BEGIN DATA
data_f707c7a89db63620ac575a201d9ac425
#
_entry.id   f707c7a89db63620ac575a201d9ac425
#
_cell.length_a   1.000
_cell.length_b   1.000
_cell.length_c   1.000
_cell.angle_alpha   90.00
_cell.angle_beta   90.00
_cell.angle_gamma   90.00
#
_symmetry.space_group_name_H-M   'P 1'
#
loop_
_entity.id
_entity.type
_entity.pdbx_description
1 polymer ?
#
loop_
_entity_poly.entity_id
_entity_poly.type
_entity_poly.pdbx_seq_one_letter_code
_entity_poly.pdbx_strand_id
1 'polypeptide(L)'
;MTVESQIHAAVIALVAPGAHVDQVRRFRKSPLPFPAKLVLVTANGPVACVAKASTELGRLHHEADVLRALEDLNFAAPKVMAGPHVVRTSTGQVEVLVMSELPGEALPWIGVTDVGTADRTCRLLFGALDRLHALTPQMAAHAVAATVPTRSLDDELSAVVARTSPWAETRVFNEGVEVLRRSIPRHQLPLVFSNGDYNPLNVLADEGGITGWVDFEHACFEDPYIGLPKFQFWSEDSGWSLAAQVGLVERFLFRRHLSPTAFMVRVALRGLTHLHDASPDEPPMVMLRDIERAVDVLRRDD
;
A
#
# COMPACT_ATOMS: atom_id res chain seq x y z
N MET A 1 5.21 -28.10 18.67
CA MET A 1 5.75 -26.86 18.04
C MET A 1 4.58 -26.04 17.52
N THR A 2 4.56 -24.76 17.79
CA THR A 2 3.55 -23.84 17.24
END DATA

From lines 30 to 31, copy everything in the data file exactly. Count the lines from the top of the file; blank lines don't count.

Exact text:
# COMPACT_ATOMS: atom_id res chain seq x y z
N MET A 1 5.21 -28.10 18.67